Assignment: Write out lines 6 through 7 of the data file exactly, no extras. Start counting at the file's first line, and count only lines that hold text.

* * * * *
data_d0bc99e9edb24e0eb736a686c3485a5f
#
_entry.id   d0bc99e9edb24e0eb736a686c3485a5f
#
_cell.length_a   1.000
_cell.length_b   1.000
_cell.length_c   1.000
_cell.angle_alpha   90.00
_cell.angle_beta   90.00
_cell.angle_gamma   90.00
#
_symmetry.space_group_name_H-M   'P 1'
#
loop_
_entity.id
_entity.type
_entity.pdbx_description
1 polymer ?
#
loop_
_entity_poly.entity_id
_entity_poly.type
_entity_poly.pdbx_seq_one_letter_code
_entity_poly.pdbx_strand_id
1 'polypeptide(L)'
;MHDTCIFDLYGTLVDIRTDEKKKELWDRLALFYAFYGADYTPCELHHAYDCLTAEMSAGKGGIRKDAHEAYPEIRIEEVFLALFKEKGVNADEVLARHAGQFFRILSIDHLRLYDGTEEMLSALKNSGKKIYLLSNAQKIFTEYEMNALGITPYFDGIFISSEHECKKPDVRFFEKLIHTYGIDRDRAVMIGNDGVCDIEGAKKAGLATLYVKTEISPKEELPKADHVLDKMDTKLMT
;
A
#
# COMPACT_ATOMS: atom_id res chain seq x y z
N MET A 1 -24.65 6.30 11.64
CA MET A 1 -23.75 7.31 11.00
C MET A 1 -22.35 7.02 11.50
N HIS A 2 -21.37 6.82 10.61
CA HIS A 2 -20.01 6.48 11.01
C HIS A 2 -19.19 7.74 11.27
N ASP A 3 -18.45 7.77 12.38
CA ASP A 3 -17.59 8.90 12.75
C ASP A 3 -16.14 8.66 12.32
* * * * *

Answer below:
_cell.length_b   1.000
_cell.length_c   1.000